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At a Glance:
Title:
454-18-0969-m4-np
Date:
April 3, 2018

454-18-0969-m4-np

April 3, 2018

DECISION AND ORDER

This case involves services rendered by (Healthcare Provider) (HCP) to an injured employee covered by the workers’ compensation insurance system. The Texas Department of Insurance’s Division of Workers’ Compensation (Division) conducted medical fee dispute resolution (MFDR) and declined to order (Carrier) to reimburse (HCP) in the amount of $13,905.00.[1] The Administrative Law Judge (ALJ) concludes that (HCP) is not entitled to additional reimbursement.

I.JURISDICTION, NOTICE, AND PROCEDURAL HISTORY

There are no issues of notice or jurisdiction in this proceeding. Therefore, the ALJ addresses these matters in the findings of fact and conclusions of law without further discussion here.

On April 21, 2017, (HCP) requested MFDR.[2] On August 10, 2017, the Division issued its MFDR decision, denying reimbursement.[3] (HCP) did not receive the initial notice of the MFDR decision, and it was re-sent on September 14, 2017; the Division regarded the September notice as the first notice of the decision.[4] HCP requested a hearing at the State Office of Administrative Hearings (SOAH) to contest the Division’s determination. On November 14, 2017, the Division issued a Notice of Hearing.

On February 13, 2018, ALJ Shannon Kilgore convened a hearing on the merits at SOAH. (HCP) was represented by its owner, MM, DC. Carrier appeared through attorney JL. The record closed on March 13, 2018, the date of filing of a final written closing argument.[5]

I.DISCUSSION

B.Scope of this Proceeding and Burden of Proof

At the SOAH hearing, Dr. M made clear that reimbursement is not his primary goal or concern. Rather, Dr. M seeks a finding that a representative of Carrier lied to him about preauthorization requirements and coverage for the services in question and/or a determination that Carrier committed fraud or an ethical breach. It is evident that Dr. M strongly believes he was not dealt with forthrightly by Carrier. However, upon reviewing the law and the arguments of the parties, the ALJ concludes that the fraud or ethics issues raised by (HCP) are not part of the instant SOAH case.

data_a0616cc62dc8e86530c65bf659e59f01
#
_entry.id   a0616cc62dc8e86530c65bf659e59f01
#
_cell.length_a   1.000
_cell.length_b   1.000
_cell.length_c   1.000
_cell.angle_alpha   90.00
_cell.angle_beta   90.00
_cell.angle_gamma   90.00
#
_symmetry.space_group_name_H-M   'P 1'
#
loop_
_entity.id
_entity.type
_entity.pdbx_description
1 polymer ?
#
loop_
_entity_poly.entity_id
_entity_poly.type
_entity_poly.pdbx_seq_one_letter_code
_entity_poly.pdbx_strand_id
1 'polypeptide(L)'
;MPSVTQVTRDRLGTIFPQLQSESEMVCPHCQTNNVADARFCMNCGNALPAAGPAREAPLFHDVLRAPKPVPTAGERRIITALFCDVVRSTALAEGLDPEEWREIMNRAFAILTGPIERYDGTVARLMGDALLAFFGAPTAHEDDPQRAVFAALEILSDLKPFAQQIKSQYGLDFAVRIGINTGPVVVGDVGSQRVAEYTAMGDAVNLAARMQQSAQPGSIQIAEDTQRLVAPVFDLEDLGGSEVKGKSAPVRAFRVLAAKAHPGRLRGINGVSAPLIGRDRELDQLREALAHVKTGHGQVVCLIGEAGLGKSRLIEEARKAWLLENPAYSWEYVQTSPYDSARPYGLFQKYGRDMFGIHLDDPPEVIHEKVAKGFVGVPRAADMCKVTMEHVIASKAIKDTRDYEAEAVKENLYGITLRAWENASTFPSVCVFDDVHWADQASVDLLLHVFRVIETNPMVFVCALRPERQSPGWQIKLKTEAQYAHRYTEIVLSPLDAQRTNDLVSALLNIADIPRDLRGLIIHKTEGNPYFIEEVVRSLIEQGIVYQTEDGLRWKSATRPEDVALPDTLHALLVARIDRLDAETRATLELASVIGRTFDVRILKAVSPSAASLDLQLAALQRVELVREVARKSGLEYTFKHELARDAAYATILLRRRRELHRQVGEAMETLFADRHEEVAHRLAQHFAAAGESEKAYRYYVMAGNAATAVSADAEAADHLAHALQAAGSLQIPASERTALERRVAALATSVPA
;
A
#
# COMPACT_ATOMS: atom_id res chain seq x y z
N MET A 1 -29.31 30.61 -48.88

The MFDR decision did not reach the merits of any coverage determination by Carrier. Rather, the MFDR decision determined that (HCP) had failed to undertake the necessary steps to preserve its claims for consideration in the MFDR process. Because the ALJ agrees with the MFDR decision, as discussed below, this Decision and Order does not reach the issues of alleged dishonesty and/or fraud by Carrier in connection with its communication related to coverage and preauthorization for the services at issue.

As the party requesting a hearing at SOAH to challenge an adverse MFDR decision, (HCP) had the burden of proof to show by a preponderance of the evidence that he is entitled to reimbursement. The hearing before SOAH is a de novo review of the issues involved.

A.The MFDR Decision

This case involves chiropractic services delivered from April 16, 2016, through April 19, 2017, on about 100 occasions for one patient. The MFDR decision’s summary of findings was as follows:[6]

Dates of Service

Findings

Amount in Dispute

Amount Due

April 16-19, 2016

(HCP) filed for MFDR after the one-year filing deadline and therefore waived the right to MFDR.

April 20-21, 2016

(HCP) failed to present evidence of seeking reconsideration from Carrier before filing for MFDR.

$216.00

$0.00

April 28, 2016-April 19, 2017

(HCP) failed to provide convincing evidence that Carrier was billed for the services prior to MFDR.

$12,923.00

$0.00

A.Evidence

(HCP)’s evidence in this proceeding consists of several documents;[7] the testimony of the injured worker, (Injured Worker) and the testimony of Dr. M. This evidence relates chiefly to Dr. M’s assertion that he agreed to treat the injured worker based on a misrepresentation by Carrier in a phone call that the first eight visits required no preauthorization, and that following visits would be approved if the injured worker showed improvement. Dr. M has filed a series of complaints against Carrier with the Department of Insurance concerning his fraud allegation and his belief that Carrier has attempted to cover up its misrepresentation.